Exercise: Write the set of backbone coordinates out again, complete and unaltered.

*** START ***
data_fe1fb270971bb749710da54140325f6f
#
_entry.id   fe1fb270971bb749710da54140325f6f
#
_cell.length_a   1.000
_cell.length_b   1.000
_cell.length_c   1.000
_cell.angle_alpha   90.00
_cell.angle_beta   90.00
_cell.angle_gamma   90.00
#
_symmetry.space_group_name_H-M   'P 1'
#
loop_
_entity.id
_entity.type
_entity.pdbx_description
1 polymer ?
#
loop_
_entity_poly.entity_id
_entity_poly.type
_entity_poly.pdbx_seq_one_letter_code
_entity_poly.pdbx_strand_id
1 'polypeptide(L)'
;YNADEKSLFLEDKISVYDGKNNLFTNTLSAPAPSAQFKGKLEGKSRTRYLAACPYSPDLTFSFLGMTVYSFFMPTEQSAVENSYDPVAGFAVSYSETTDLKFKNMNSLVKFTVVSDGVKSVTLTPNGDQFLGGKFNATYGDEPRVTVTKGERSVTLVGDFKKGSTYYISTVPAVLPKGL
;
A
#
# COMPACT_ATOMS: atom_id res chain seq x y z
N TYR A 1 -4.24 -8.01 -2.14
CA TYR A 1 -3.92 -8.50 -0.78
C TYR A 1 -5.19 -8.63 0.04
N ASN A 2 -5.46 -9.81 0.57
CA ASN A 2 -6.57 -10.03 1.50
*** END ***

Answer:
data_fe1fb270971bb749710da54140325f6f
#
_entry.id   fe1fb270971bb749710da54140325f6f
#
_cell.length_a   1.000
_cell.length_b   1.000
_cell.length_c   1.000
_cell.angle_alpha   90.00
_cell.angle_beta   90.00
_cell.angle_gamma   90.00
#
_symmetry.space_group_name_H-M   'P 1'
#
loop_
_entity.id
_entity.type
_entity.pdbx_description
1 polymer ?
#
loop_
_entity_poly.entity_id
_entity_poly.type
_entity_poly.pdbx_seq_one_letter_code
_entity_poly.pdbx_strand_id
1 'polypeptide(L)'
;YNADEKSLFLEDKISVYDGKNNLFTNTLSAPAPSAQFKGKLEGKSRTRYLAACPYSPDLTFSFLGMTVYSFFMPTEQSAVENSYDPVAGFAVSYSETTDLKFKNMNSLVKFTVVSDGVKSVTLTPNGDQFLGGKFNATYGDEPRVTVTKGERSVTLVGDFKKGSTYYISTVPAVLPKGL
;
A
#
# COMPACT_ATOMS: atom_id res chain seq x y z
N TYR A 1 -4.24 -8.01 -2.14
CA TYR A 1 -3.92 -8.50 -0.78
C TYR A 1 -5.19 -8.63 0.04
N ASN A 2 -5.46 -9.81 0.57
CA ASN A 2 -6.57 -10.03 1.50